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Washington Program: Internship with National Organization for Rare Disorders
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Andrea Meyer

Paterno Fellow
Majors: International Politics, Health Policy Administration
Hometown: Albuquerque, New Mexico, USA

How did you learn about this opportunity?

I was lucky enough to be accepted into the College of Communications Washington Program, where a group of approximately twenty students work and live together in the nation's capitol. The program assists in finding their students internship opportunities and helped set up an interview for me with the National Organization for Rare Disorders. The program knew I wanted an internship that could apply to both my majors (International Politics and Health Policy Administration).

Tell us a little bit about your experience.

For ten weeks this summer I worked in the National Organization for Rare Disorders (NORD) policy office based in Washington D.C. NORD has two other offices on the east coast, one in Connecticut and one in Boston. In the policy office I worked under the vice President of Public Policy, Diane Dorman, and her assistant, Paul Melmeyer. NORD is a nonprofit federation of voluntary health organizations dedicated to helping people with rare diseases. Policy-wise, our staff’s main responsibility is to represent the rare disease community to the government, pharmaceutical industry, and insurance industry. While on staff, I met and interacted with the front-line healthcare leaders in D.C. and worked on a variety of small policy projects for the organization. I would primarily shadow Diane or attend meetings and Congressional hearings that she did not have time to go to. Our office was fairly small so much of the work I did was hands on and the individual attention helped accelerate my learning pace.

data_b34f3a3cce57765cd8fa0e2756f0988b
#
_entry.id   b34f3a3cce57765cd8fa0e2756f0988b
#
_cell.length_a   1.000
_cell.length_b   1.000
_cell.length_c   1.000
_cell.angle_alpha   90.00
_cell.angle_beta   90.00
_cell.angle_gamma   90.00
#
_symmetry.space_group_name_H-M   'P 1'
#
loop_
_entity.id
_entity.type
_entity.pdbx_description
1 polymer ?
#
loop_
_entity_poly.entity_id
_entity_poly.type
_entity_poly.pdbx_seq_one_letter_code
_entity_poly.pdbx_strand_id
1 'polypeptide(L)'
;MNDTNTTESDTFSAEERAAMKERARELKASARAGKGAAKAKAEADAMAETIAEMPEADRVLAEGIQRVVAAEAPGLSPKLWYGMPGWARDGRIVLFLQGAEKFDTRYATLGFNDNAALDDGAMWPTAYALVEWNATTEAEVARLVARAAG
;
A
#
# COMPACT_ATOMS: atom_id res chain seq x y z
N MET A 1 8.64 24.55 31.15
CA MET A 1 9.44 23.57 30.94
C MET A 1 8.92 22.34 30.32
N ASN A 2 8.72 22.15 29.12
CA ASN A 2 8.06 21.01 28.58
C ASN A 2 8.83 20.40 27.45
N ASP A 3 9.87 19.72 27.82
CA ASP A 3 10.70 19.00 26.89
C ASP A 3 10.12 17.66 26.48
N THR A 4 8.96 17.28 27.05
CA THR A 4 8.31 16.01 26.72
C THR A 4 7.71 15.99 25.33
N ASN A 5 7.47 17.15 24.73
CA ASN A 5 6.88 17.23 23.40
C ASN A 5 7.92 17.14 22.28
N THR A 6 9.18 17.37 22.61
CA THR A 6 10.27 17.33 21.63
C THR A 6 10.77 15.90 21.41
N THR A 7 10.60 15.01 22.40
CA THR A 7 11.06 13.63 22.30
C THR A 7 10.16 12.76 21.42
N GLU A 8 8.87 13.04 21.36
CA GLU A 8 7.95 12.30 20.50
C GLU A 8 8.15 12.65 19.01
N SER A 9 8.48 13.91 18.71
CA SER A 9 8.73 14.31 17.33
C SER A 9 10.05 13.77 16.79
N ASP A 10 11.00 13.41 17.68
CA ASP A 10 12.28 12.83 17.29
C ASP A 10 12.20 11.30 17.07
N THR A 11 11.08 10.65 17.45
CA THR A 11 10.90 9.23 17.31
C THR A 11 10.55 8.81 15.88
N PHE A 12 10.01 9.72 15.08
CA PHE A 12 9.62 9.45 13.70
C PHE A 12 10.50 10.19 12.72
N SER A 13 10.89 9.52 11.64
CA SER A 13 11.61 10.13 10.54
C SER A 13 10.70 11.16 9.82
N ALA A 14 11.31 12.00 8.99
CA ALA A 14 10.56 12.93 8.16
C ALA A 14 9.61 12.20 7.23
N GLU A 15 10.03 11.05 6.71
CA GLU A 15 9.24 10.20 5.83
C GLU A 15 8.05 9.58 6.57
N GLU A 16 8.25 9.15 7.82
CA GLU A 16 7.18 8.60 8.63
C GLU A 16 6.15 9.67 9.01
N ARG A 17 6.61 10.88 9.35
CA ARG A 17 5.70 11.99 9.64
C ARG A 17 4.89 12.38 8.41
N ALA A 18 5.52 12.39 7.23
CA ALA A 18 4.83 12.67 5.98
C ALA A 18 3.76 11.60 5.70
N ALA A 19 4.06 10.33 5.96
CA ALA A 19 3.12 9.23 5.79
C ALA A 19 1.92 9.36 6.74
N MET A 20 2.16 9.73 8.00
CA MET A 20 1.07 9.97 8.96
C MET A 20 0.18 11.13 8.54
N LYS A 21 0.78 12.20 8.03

"At the beginning of the summer I could hardly understand the terms and issues that my boss discussed, but by the end they became second nature to me."

How did this experience impact you academically?

Working for NORD this past summer was an amazing experience both academically and professionally. Those that I worked for primarily wanted me to walk away from the experience with something of value. The building I worked in was the headquarters of the Carnegie Endowment for International Peace and the Brookings Institute was right next door so if I ever wanted to attend an event being hosted at either, they were completely open to it. About half way through my internship I really realized how much I was learning by talking to other health professionals and actually understanding the topics and concepts that they were discussing. At the beginning of the summer I could hardly understand the terms and issues that my boss discussed, but by the end they became second nature to me. I learned a significant amount about the rare disease community and the current federal government’s health agenda. Additionally, my knowledge increased considerably surrounding policy and how the "animal" that is Washington, D.C. functions.

What are your career goals or plans? How did this experience impact them?

Career wise I still have not figured out exactly what I want to do, but this past experience significantly helped narrow my frame of vision. Before the experience I thought that I might want to go into lobbying or work on the Hill specifically on health policy. However, my internship helped me discover that I would much rather work in development issues than policy. Though I loved working in the NORD office, policy work is extremely demanding and very dry. I found that I liked my work the most when I was working with other NORD staff on IT/Development issues. Additionally, I have always been more interested in international affairs and public health and still hope to pursue a masters in either issue.

Would you recommend this experience to other liberal arts students? If yes, why?

Yes, this internship is an amazing experience to work in the health policy world and get your feet wet for the first time.

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